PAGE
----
Curiosity, the lost virtue.
God wants us to act on our curiosity. Look to His original design for humanity as told in Genesis 1. He created mankind naked and unashamed, showed them the vastness of His creation, and commanded us to ‘tread upon the whole Earth’. We know that things didn’t turn out well, but just imagine what it would have been like if we had done what God asked! What would our experience have been?
Imagine being Adam or Eve, and spending your life exploring the whole Earth. What wonder would fill your imagination as you took in the sights. You would go wherever your curiosity led you, and you would be FREE!
All throughout biblical history, God has asked us to Go, but we huddled instead. We have an adventurous God, but we are driven by fear and insecurity. God made adrenalin for us to enjoy, but we settle for safety. He wants us to experience and learn, but we are content with what we know.
The Jewish concept of salvation is not what most Christians understand. We Christians see it as little more than ‘getting saved by accepting Jesus’. We then live our lives and wait to ‘go to heaven’ one day. Jewish Rabbi’s teach that the Hebrew word for Salvation literally means ‘Wide Open Spaces’
Remember the old western movies? After all the drama resolves, the hero would ‘ride off into the sunset’. Where would he go? Wherever he wanted… wherever his curiosity would take him. Wide Open Spaces means freedom!
So, if Salvation means ‘Wide Open Spaces’, then what is the opposite? It is restriction, being burdened, bound up, under pressure, weighed down and finding it difficult to breathe.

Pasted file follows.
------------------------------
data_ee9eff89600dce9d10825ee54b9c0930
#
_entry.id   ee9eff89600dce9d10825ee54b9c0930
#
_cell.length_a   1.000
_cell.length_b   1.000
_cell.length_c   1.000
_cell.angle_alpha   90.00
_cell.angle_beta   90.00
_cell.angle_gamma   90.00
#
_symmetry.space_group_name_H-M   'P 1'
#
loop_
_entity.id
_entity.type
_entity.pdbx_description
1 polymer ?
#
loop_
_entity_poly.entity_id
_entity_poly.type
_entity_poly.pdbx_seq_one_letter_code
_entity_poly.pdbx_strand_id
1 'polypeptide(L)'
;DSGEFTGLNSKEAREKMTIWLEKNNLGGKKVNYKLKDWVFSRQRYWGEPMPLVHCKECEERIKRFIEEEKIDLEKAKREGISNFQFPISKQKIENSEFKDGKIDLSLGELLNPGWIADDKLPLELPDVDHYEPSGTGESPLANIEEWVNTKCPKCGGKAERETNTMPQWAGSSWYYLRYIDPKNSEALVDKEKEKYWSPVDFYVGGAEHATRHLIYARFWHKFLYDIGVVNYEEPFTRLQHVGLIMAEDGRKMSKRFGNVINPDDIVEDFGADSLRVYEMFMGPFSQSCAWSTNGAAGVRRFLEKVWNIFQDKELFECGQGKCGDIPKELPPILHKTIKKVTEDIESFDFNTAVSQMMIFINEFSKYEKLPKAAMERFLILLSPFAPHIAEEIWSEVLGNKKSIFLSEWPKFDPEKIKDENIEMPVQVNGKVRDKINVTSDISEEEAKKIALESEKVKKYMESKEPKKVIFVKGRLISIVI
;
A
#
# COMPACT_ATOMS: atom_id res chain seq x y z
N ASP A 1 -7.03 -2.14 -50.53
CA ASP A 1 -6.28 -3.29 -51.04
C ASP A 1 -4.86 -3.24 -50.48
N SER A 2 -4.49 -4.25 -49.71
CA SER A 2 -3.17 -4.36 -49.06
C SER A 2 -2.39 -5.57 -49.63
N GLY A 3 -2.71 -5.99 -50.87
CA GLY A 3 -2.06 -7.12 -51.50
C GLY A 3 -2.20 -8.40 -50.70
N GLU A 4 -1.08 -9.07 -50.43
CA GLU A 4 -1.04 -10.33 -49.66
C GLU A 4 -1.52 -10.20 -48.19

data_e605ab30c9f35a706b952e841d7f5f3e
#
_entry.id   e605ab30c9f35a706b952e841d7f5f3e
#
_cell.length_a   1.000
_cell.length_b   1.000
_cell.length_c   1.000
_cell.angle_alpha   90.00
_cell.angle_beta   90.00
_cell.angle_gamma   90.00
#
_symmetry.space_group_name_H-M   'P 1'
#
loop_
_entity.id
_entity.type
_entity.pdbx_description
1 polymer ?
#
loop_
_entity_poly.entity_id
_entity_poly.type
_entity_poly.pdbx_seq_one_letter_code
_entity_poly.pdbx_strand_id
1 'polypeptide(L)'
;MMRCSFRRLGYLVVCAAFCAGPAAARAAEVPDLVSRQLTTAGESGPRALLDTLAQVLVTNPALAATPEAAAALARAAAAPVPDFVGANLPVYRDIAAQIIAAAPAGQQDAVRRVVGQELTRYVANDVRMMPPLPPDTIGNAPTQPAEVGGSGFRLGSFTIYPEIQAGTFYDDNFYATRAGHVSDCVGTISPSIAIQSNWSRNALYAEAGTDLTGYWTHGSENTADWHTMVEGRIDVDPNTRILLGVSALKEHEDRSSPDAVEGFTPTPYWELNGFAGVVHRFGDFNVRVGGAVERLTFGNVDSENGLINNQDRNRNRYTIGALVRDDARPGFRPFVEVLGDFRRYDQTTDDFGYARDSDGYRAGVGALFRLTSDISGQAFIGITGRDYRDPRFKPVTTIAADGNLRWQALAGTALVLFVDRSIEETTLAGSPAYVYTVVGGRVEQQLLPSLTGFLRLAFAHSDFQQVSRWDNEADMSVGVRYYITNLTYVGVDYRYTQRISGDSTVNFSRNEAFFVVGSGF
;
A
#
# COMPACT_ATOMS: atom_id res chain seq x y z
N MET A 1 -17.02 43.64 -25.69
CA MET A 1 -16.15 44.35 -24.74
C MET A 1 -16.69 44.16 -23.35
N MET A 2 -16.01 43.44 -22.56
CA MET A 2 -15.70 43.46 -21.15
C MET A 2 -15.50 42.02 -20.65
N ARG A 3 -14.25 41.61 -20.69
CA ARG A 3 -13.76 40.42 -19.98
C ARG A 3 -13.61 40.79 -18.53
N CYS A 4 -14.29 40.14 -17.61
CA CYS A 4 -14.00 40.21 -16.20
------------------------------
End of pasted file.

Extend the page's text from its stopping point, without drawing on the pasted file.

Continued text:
After the earthquake in Haiti years ago, we all saw pictures of people trapped in the rubble of collapsed buildings. After their house came crumbling down, (an apt metaphor) they found themselves buried beneath weights too heavy for them to lift. Without outside intervention, they would be lost. Rescuers would come along and call out “I’m here and want to save you. Is there anyone down there?” The trapped person only needed to respond to the call and the rescuer would eagerly busy himself to free them. Once saved, the person would be free!
A perfect illustration of God’s salvation!
Now Imagine being the rescuer. You come upon the scene and the injured person is under the rubble. You call out and they answer. Their voice is not calm, loving or reassuring, but is loud, tense, and urgent. No surprise in that, so you get to work. As you continue lifting away the burdens, they keep screaming in pain, but then they escalate and say “can’t you work faster?”. You think to yourself “How dare they! Don’t they see how hard I’m working? Don’t they appreciate what I am doing for them? Why are they criticizing me?” And then you leave them and go grab a drink with some friends.
Not exactly a storybook ending.
This is what we do in our relationships all the time. When there are disagreements and arguments, at some point we stop viewing our partner with empathy and love, and we place our focus on ourselves. As soon as we shift focus to ourselves, it’s the beginning of the end.
Curiosity is a large part of the cure. In dialog, keep your focus on the other person and keep asking questions. If they say something that feels offensive, don’t take the bait; stay curious! Ask questions to draw them out into the warm sunlight where they find a loving and safe friend. Chances are good that they are simply trying to connect with you on a much deeper level.
Perhaps in this way you can walk off into the sunset… together!
What triggers cause you to begin thinking of yourself during a discussion? What reminders could you put in place to prevent this from happening?
Are you in a relationship where you are usually the focus? If so, are you curious about the other person, or secretly satisfied that it’s all about you?
Are you in a relationship with someone that doesn’t show interest in you as a person? Is there a way to reestablish balance, or are they just using you for their selfish ends?
We at New Life Counseling Center find joy in helping people escape entangled relationships and form solid healthy relationships that nourish the soul.